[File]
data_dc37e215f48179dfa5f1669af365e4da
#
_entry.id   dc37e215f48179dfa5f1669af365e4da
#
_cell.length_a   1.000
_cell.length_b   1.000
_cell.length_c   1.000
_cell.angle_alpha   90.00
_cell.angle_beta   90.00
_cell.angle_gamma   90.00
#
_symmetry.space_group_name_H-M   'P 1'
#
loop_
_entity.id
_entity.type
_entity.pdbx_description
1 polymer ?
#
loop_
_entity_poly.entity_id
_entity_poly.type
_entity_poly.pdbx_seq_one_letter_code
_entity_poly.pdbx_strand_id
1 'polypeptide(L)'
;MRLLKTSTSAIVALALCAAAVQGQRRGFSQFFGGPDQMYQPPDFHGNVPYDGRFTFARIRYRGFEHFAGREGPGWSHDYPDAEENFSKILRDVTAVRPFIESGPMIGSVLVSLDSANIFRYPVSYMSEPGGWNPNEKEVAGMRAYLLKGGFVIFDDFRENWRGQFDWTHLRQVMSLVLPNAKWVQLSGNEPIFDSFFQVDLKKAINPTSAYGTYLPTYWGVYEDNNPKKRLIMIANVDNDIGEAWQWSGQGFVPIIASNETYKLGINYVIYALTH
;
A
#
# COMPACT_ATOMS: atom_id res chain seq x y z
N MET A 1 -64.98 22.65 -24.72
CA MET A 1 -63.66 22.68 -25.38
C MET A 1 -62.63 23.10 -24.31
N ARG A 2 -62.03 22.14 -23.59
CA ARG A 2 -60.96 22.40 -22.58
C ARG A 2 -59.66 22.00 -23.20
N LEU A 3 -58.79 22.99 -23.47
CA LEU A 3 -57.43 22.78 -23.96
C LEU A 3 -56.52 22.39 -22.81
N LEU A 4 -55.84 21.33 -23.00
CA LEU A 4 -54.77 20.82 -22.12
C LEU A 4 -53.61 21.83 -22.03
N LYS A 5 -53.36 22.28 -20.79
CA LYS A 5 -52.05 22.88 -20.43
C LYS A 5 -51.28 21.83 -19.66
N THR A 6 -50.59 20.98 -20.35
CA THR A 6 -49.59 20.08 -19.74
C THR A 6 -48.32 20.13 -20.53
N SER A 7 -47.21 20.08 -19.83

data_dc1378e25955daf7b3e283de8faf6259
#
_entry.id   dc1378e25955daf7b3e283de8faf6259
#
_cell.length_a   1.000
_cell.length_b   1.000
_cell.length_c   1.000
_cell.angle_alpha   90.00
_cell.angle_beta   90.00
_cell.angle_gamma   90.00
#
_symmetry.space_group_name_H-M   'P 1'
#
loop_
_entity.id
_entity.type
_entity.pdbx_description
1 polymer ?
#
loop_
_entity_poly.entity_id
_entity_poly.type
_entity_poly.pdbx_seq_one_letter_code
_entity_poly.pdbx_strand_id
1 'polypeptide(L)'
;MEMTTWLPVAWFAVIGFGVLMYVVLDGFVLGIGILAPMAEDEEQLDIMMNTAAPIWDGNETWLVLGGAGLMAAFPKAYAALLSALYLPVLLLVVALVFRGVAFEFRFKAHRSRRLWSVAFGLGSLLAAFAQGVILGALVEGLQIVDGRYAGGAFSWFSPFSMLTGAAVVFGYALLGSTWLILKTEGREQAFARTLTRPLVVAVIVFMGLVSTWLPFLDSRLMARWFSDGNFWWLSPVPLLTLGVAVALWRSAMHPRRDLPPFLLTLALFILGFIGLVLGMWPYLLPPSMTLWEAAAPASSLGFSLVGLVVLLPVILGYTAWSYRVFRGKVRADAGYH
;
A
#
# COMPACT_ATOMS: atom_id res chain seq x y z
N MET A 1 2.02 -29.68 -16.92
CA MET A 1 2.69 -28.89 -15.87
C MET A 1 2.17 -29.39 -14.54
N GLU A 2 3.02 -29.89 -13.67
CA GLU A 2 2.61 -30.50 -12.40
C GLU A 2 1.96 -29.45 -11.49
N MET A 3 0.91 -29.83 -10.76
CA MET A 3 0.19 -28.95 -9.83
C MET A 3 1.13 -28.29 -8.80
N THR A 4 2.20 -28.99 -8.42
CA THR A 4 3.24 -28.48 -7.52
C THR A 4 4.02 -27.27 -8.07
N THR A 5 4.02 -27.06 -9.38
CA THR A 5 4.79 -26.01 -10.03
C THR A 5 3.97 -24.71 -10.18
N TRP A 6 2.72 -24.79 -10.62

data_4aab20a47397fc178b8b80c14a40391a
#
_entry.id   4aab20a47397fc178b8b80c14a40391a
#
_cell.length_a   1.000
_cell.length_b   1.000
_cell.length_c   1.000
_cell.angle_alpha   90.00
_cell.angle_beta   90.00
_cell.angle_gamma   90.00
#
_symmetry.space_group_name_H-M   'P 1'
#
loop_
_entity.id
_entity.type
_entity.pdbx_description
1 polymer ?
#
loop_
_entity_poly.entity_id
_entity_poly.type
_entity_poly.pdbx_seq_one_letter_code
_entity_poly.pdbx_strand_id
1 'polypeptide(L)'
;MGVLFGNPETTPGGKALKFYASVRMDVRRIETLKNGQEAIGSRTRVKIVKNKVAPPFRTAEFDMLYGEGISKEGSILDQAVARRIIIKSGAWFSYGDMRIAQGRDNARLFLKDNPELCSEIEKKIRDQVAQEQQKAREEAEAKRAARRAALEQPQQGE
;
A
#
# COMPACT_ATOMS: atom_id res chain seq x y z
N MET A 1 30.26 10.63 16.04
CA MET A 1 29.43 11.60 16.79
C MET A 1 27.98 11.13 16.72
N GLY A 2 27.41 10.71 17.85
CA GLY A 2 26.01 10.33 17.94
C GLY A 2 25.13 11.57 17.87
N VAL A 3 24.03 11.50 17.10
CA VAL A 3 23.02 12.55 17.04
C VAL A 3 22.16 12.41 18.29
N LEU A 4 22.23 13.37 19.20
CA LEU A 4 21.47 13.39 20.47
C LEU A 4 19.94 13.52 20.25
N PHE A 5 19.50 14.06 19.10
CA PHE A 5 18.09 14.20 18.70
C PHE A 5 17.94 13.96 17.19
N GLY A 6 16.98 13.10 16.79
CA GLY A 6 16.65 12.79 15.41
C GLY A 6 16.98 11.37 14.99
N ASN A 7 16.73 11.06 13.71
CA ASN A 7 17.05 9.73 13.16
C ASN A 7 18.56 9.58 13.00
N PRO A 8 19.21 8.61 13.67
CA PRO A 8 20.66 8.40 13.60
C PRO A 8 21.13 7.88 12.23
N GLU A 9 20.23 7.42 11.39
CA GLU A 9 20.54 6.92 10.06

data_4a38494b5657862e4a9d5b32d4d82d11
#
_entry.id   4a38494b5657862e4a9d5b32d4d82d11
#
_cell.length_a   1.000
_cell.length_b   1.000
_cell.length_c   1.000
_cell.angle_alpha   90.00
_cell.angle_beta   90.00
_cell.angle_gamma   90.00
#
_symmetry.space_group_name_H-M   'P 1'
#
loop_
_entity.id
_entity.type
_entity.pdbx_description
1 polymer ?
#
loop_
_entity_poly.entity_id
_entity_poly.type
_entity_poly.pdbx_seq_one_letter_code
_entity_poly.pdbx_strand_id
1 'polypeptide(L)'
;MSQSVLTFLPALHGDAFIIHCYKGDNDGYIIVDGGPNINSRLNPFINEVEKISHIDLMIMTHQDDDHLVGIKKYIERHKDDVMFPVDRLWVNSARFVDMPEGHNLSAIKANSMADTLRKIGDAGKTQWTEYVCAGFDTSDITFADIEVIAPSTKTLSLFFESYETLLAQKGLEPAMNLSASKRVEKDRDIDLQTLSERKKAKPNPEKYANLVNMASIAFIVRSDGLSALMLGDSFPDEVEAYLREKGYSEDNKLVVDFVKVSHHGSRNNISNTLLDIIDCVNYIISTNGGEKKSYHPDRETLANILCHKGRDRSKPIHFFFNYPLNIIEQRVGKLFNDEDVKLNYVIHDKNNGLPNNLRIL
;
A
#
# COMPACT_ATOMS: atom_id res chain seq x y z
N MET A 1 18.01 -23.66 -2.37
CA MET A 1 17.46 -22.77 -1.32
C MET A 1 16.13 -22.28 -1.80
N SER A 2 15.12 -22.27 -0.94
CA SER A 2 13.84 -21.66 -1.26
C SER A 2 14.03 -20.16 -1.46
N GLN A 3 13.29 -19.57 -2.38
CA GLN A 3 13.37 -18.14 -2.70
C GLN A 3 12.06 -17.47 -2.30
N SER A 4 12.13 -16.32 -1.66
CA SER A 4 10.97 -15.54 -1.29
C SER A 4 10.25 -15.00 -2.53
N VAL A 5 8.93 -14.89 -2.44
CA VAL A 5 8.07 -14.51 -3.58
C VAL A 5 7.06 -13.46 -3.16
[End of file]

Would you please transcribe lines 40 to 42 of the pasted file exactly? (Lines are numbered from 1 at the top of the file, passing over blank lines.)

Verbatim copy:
N LEU A 4 -55.84 21.33 -23.00
CA LEU A 4 -54.77 20.82 -22.12
C LEU A 4 -53.61 21.83 -22.03